The government has announced two new measures that are relevant to the operation of the research and development (R&D) tax relief regimes (the Small and Medium Sized Enterprise (SME) R&D tax relief scheme and the R&D Expenditure Credit (RDEC) scheme).
First, a consultation has been launched today to review all aspects of the two regimes, with the stated objectives of ensuring that the UK remains a competitive location for cutting edge research, that the reliefs are fit for purpose, and that taxpayer money is effectively targeted. The next steps from the recent consultation on the scope of qualifying expenditures for R&D tax credits will be considered alongside this wider review.
Second, the announced corporation tax rate increase to 25% will impact the net tax benefit of the relief under both regimes from 1 April 2023 for companies subjected to the higher tax rates.
In addition to the above measures, the Budget announcements confirm that the introduction of the PAYE-related cap on the payable tax credit for SMEs will go ahead this year.
The consultation will review all elements of the two regimes, including the nature of private sector R&D investment in the UK, how this is supported or otherwise by the R&D relief schemes and where changes may be appropriate. Consideration will also be given to bringing in data and cloud computing costs into the scope of the schemes following the previous consultation.
For companies paying at the main rate of corporation tax of 25% that is intended to take effect from 1 April 2023, and based on the current rates of R&D relief, the net benefit of the SME scheme will increase from 24.7% to 32.5% while under the RDEC scheme it will decrease from 10.53% to 9.75%. The net benefit percentage will vary for those companies with profits within the proposed tapering thresholds.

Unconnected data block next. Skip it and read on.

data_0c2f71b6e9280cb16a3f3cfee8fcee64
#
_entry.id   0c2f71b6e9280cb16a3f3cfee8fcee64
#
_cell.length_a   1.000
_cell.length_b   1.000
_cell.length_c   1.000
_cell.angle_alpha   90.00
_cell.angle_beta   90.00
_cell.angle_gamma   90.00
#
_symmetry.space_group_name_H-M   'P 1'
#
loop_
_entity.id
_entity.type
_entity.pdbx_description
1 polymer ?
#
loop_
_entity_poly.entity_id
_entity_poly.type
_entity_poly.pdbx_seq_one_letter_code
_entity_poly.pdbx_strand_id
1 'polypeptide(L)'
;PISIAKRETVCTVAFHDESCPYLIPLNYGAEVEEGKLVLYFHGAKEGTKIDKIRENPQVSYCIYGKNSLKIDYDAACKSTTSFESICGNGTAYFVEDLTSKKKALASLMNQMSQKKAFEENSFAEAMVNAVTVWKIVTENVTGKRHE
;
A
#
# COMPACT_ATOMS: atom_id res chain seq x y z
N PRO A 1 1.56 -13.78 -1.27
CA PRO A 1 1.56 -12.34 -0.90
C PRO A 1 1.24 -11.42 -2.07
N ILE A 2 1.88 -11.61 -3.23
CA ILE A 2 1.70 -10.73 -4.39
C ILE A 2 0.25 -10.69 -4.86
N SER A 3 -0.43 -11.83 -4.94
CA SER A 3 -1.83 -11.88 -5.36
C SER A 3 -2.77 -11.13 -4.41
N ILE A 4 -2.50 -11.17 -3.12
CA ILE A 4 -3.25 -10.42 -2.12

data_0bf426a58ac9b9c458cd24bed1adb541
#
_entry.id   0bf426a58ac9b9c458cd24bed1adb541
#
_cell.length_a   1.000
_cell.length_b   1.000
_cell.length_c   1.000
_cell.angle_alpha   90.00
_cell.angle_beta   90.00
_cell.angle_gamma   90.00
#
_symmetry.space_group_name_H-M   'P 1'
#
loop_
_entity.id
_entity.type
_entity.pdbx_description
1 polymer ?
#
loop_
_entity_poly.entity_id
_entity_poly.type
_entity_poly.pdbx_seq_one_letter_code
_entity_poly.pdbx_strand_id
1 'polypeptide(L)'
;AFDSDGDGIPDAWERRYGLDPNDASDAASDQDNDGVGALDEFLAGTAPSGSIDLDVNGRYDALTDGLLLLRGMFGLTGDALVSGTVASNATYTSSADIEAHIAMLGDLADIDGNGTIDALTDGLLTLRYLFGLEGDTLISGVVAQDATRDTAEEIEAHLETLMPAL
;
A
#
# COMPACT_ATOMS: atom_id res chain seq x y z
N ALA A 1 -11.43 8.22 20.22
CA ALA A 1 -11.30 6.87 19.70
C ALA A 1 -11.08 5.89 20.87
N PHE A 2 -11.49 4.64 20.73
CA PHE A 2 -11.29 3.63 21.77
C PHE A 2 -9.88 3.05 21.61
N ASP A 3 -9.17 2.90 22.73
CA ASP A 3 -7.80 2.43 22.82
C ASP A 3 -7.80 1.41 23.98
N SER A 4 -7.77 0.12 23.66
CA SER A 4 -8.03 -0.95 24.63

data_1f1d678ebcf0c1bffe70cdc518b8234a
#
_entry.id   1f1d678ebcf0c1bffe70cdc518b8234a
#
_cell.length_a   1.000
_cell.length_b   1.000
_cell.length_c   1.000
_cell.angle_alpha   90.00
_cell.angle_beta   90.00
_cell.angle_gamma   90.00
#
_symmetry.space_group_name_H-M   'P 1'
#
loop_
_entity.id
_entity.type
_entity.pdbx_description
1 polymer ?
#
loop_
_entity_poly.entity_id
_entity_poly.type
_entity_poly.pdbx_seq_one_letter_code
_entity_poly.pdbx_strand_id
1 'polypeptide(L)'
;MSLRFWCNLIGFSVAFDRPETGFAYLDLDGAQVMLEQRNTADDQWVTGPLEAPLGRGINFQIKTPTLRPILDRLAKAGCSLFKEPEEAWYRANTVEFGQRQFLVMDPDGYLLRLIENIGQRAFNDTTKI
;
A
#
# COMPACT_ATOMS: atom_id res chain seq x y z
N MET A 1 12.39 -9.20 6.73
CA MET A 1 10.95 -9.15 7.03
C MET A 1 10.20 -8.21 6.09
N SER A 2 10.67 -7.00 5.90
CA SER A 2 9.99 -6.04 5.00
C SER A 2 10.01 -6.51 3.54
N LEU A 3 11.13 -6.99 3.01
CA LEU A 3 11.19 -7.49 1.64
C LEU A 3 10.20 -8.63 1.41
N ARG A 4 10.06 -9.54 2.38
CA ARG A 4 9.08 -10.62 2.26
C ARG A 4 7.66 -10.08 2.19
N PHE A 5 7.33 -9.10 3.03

The introduction of the PAYE cap on the payable tax credit is intended to reduce abuse of the R&D tax credits scheme for SMEs. It was previously noted that this cap could have had an adverse impact on companies that use significant third party staff and/or subcontracted resources to support their R&D activities. Following the final round of consultation into the measure, the cap was set at £20,000 plus three times the amount paid in respect of PAYE and Class 1 NIC liabilities. Therefore, it will not bite for companies whose payable credit is not more than £20,000. Also, there is an exemption from the cap where a two-part test is met. In summary the test is met where the claimant company’s employees are creating, preparing to create or actively managing intellectual property, and the spend on connected party resources does not exceed 15% of the company’s qualifying R&D expenditure for an accounting period.
The consultation on R&D reliefs will run from 3 March 2021 until 2 June 2021
The main rate of corporation tax will increase from 19% to 25% from 1 April 2023.
The introduction of the PAYE cap on the payable tax credit under the SME R&D scheme will come into effect for accounting periods beginning on or after 1 April 2021.
The government has reaffirmed its intention to ensure the UK remains a competitive location for R&D to be undertaken and continues to attract highly skilled labour.
The government has listened to the views of R&D relief claimants in looking to extend and modernise the reliefs to include data and cloud computing costs as qualifying expenditure, as well as ensuring that tax relief remains effectively targeted. It is hoped that the new consultation will lead to constructive changes to the rules in a reasonable timeframe.
The amendments contained in the legislation relating to the SME PAYE cap following the final round of consultation will help to ensure it does not adversely affect legitimate claims, but will add further complexity to R&D claims under the SME regime.